My Fair Lady just finished its six-performance, four-day run yesterday. The two weeks before the performances neither kid had camp, which was probably good for North because the two weeks they were rehearsing Into the Woods and My Fair Lady at the same time were exhausting. And going to camp during the week when they had evening rehearsals or performances running until at least ten p.m. and some nights past eleven would have been even harder. So it was nice for them to be able to sleep in a little and not have to worry about going anywhere during the day. (On Sunday they slept until almost eight-thirty, which might have been the latest they’ve ever slept in their life. I don’t know how long they would have slept if Noah hadn’t woken them up for their traditional Sunday morning viewing of Dr. Who.)
I think it was actually harder on the grownups staying up past our bedtimes and getting up around the same time as usual for six days in a row. (On Saturday afternoon Beth crashed and slept for almost two hours. That same night I gave up on staying up until Beth brought North home and I’d been asleep for an hour when they got back.)
As for the daytime, it was a bit of a challenge working in my corner-of-the-living-room office with both kids home. I had to keep telling people to turn off the television or watch it with headphones on, and both kids were watching a lot of television—Anne with an E, Liv and Maddie and recorded episodes of Late Night With Stephen Colbert. I’ll let you guess who chose what. But they weren’t complete sluggards. Noah finished a rough draft of a college application essay and he started shadowing a friend of Beth’s who’s a filmmaker and both kids worked on the video they started filming the week we were at the beach and they finished it. Here it is:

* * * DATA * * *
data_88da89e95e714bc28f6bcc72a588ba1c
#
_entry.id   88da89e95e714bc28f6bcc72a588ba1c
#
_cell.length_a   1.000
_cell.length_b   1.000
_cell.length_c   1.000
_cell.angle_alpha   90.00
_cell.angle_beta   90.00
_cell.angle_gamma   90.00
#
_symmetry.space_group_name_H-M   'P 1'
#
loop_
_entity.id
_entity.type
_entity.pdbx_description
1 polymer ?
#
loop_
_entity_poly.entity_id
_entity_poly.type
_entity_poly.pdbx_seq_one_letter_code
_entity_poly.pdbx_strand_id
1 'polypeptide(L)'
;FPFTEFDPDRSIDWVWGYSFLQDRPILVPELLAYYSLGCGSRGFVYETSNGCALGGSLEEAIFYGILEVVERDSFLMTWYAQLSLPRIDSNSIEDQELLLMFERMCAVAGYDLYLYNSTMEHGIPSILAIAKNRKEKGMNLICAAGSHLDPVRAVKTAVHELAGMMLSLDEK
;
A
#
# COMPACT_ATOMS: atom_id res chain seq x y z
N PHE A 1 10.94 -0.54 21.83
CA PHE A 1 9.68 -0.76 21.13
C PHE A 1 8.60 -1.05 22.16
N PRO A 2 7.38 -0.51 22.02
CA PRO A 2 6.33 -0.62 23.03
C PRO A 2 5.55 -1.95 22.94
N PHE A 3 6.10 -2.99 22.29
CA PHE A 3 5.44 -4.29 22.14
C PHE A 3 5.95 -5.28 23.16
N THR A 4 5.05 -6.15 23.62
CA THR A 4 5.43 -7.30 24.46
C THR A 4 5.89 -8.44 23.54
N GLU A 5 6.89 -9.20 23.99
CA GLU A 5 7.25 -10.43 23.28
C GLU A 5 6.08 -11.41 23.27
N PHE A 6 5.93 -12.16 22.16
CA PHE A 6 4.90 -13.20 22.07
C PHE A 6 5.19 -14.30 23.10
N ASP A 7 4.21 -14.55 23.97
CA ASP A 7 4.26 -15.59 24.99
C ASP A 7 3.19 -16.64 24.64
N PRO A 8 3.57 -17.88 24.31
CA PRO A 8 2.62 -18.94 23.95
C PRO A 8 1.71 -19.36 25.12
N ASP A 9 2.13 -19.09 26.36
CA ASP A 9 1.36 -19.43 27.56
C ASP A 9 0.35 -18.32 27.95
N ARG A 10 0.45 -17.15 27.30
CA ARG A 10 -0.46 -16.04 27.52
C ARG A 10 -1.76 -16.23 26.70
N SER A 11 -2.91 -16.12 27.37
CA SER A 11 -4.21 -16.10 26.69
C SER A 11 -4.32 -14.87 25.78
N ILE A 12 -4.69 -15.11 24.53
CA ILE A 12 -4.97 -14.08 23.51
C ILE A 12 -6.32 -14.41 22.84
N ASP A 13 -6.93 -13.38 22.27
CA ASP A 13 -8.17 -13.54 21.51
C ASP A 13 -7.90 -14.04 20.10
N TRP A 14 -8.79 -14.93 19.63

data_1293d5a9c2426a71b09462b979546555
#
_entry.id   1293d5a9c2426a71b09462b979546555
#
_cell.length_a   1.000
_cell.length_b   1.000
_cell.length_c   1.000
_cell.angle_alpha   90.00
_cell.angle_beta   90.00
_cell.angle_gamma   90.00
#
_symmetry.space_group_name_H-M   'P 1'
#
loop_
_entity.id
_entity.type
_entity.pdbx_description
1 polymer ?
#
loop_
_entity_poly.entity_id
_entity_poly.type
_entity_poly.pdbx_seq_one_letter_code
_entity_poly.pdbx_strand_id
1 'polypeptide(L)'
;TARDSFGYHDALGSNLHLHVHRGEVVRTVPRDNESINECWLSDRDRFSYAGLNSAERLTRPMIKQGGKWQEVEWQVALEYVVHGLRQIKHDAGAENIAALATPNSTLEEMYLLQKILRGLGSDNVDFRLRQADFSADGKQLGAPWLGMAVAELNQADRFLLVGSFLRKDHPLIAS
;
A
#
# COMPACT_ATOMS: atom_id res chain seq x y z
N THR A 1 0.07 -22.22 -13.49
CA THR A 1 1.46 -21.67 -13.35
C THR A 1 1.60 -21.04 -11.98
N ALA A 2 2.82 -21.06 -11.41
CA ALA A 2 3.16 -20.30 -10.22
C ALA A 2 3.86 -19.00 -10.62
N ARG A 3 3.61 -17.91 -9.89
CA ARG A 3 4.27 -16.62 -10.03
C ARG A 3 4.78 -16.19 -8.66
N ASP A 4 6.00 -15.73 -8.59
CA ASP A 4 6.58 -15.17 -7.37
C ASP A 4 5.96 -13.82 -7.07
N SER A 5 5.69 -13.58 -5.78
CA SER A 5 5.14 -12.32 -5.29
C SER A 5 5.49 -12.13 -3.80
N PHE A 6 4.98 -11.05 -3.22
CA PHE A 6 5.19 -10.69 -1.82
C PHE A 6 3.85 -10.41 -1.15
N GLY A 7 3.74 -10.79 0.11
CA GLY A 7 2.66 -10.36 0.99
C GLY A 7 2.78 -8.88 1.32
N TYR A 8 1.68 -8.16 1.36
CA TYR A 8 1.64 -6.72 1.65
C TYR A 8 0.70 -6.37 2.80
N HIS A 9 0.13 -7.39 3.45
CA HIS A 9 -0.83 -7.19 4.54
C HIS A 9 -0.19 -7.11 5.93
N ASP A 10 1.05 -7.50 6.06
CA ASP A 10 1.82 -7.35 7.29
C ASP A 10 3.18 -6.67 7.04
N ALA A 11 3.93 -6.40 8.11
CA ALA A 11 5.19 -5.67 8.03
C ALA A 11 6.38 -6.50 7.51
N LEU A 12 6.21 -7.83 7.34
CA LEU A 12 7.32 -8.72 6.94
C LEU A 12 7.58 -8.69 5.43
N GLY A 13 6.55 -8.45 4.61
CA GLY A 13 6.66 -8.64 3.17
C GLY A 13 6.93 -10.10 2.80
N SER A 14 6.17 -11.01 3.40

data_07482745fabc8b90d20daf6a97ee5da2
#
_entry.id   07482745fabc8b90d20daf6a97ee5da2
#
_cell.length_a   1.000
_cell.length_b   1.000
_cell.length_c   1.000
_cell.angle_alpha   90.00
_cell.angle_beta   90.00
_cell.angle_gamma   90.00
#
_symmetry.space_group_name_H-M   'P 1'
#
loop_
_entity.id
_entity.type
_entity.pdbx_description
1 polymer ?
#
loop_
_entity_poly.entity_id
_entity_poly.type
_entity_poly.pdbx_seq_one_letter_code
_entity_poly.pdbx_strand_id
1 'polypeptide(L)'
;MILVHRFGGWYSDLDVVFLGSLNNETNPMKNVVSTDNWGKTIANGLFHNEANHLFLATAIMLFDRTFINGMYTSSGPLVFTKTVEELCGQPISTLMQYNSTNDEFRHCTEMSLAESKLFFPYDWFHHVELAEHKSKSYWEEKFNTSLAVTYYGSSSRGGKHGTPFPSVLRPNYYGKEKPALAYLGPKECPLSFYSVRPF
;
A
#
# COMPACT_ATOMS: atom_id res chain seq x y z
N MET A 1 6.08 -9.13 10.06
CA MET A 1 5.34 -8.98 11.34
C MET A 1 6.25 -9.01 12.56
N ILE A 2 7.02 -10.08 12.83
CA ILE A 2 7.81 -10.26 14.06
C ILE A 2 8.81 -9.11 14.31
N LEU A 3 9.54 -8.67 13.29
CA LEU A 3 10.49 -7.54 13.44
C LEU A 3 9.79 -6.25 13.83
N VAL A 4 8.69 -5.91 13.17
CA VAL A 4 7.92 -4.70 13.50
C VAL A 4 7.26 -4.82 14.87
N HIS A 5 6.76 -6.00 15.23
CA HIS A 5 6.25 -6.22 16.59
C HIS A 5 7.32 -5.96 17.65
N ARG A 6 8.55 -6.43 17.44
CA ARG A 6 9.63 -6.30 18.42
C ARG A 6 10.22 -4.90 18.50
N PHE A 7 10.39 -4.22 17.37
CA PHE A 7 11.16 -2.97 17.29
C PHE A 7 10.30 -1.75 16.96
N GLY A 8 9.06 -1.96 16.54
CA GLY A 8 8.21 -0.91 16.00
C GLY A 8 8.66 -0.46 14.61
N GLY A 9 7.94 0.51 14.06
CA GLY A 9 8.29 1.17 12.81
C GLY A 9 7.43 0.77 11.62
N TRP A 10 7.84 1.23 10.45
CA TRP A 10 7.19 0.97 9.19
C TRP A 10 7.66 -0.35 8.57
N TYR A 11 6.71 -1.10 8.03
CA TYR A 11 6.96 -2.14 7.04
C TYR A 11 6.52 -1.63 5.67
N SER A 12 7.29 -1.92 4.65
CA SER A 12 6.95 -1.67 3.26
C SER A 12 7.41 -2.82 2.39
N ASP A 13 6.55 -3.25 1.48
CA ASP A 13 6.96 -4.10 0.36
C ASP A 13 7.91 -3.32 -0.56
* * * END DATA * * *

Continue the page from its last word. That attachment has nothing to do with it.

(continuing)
North wrote and performed the song and Noah filmed it and edited it and added some stock footage and the piano music.
I put the kids to work around the house, too. The kids cleaned the bathroom, Noah vacuumed and mowed, North mopped the kitchen floor and ran errands for me, and we all weeded a lot. We put a dent in what grew during an almost solid week of rain but at least the ground was so soggy the weeds came right up. North had a couple friends over, but it took quite a few inquiries to find even two people who weren’t out of town or at a day camp. North and I went on a bit of a dessert-making spree. We had a lot of berries from our recent berry-picking expedition so I made a blueberry kuchen and a blackberry sauce for ice cream and North and I collaborated on a blueberry-ricotta-hazelnut cake. North made tapioca pudding, too.
Beth, North, and I also attended our first support group for trans and non-binary kids and their parents (two separate groups that meet at the same time) at Children’s National Medical Center. We’ve had a series of appointments there recently for intake purposes. This was our fourth time there in three months. The groups were sparsely attended– apparently they always are in the summer– but it was interesting. It was just Beth and me and two other moms (of two different kids) but it seemed all three families were in very different places when it came to adjusting to their kids’ identities.
As opening night drew close, to prepare ourselves for the show, we all watched the film version of My Fair Lady. It’s three hours long and we never had three hours free all at once, so we watched it in installments over the course of three nights. It turns out North has a very firm opinion on Julie Andrews v. Audrey Hepburn as Eliza. They’re on Team Andrews all the way. They also think Eliza should not have gone back to Henry at the end. We were all in agreement about that but North was the most emphatic of all of us. It made me reflect how it was just a year ago that North listened to Beth’s and my thoughts about the troubling nature of Belle and the Beast’s relationship with patient resignation but zero interest. A lot has changed in the past year.